Republicans: Keeping True to Your Party

Whether one is concerned about current polling in swing states, the great superiority of Clinton’s ground game, or just the ongoing stream of unforced Trump errors, it is worth understanding what positive things Republican activists can do in this election season. In this election, perhaps more than any other in recent times, it is necessary for Republican Party members to forget the presidency and focus on the legislative branch of government.

First: The House

– Republicans control 247 seats to the Democrats’ 188. No reputable analyst believes that the Democrats – who continue to keep Nancy Pelosi as their face in the House – have a chance to pick up anywhere near the 30 seats needed to flip the chamber. Democrats attribute this to gerrymandering after the 2010 census; the reality is that the Voting Rights Act of 1965 requires that districts be designed to respect the integrity of ethnic groups. Since African American inner city districts are 90% plus Democratic while suburban and rural districts contain a broader mix of demographics, the mathematics actually tilts in favor of having more marginally-Republican districts.

– After the fratricide between the Freedom Caucus and John Boehner, Paul Ryan has pretty firm control of the House and he is in the process of rolling out a comprehensive set of policy positions. With a President Trump, he would lead the most effective period of conservative legislation in memory; with a President Clinton he would be in a position to prevent a repeat of President Obama’s first two years when a Democratic majority House gave us Obamacare, trillion dollar deficits, and billions of “stimulus dollars” sent to companies owned by Democratic supporters. There is disagreement on the Right about the wisdom of shutting down the government to restore the balance of power between the executive and the legislative branches, but the question was moot with a Democratic House.

– What can you do to help? For a contributor, the easiest avenue is your Representative (if they need help), the National Republican Campaign Committee, or leaders like Ryan and Kevin McCarthy who receive contributions and distribute them to members needing the help.

Second: The Senate

– Republicans control 54 of the 100 seats, with at least 6 at risk and only one good chance of a pick up. It is unlikely to happen, but a donor should ask whether a Republican candidate would support a replacement of Mitch McConnell who has allowed President Obama to position the Iran Nuclear agreement and the Paris Climate Changeagreement as not being treaties which required Senate approval, and who has not devised conservative legislative strategies with John Boehner and Paul Ryan.

– In approximate order of urgency, the following Senators need help – money; phone bankers; precinct walkers; encouragement of voters in their states. All except the first are in presidential swing states, and will need to navigate the heavy spending and campaigning as well as the association with the top of the ticket.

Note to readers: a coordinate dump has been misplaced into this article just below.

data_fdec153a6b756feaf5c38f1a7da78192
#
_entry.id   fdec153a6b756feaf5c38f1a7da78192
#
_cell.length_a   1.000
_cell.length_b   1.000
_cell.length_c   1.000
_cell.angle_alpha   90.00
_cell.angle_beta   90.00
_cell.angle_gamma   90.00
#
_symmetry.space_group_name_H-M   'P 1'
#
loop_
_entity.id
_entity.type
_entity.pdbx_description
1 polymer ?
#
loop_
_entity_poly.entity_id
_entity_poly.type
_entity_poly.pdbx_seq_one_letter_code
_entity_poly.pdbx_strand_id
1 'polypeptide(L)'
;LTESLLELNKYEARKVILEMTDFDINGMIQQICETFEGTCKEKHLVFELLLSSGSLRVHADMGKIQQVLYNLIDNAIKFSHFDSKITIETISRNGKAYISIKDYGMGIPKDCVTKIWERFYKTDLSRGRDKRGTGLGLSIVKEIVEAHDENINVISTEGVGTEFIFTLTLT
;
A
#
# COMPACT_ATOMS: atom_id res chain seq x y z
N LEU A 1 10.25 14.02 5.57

Mark Kirk of Illinois. This seat may be beyond saving with Republican fundraising drying up in the face of strong Democratic candidate Tammy Duckworth .

Ron Johnson of Wisconsin. This seat may also be beyond saving with virtually all polls showing former Senator Russ Feingold ahead.

Pat Twomey of Pennsylvania. Donald Trump will hurt Twomey in eastern Pennsylvania, but he will help in the center and west if his supporters come to the polls. Most rate it a toss-up.

Marco Rubio of Florida. Rubio is reconsidering his commitment not to run as the June 24 filing deadline approaches. His star has tarnished as he took on Jeb Bush and lost to Trump, but he would probably be a slight favorite in a state that will again be a focal point.

Rob Portman of Ohio. Portman leads former Governor Ted Strickland but this race will go to the end, and will be intertwined with the presidential race in the key swing state with the coal country in the southern part of the state being a Trump stronghold.

Kelly Ayotte of New Hampshire. Ayotte is a few points ahead of popular Democratic governor Maggie Hassan, but is buffeted by the Donald’s pronouncements which go against the New England grain.

Joe Heck of Nevada – congressman, brigadier general, surgeon – stands a good chance of picking up Harry Reid’s seat, having cleared the field of Sharon Angle as he takes on former state Attorney General Catherine Cortes Masto.

Much will be written about the Senate, and a bit less about the House. For those interested in knowledgeable, “informed partisan” analysis, Stu Rothenberg does a good job from the Republican side, and Charlie Cook does the same from the Democratic side. Real Clear Politics is always a good “go to” site for in-depth polling data.

For many of us, the party of Lincoln has been temporarily hijacked. But it is still the party most reflective of the principles of liberty, opportunity, and personal responsibility which have made the United States the greatest  nation on earth. It will survive a Trump or Clinton presidency if the Republicans hold the House and the Senate.  Think positive.


This week’s bonus is a short clip of Jackie Gleason’s response to Donald Trump.

bill bowen – 6/17/16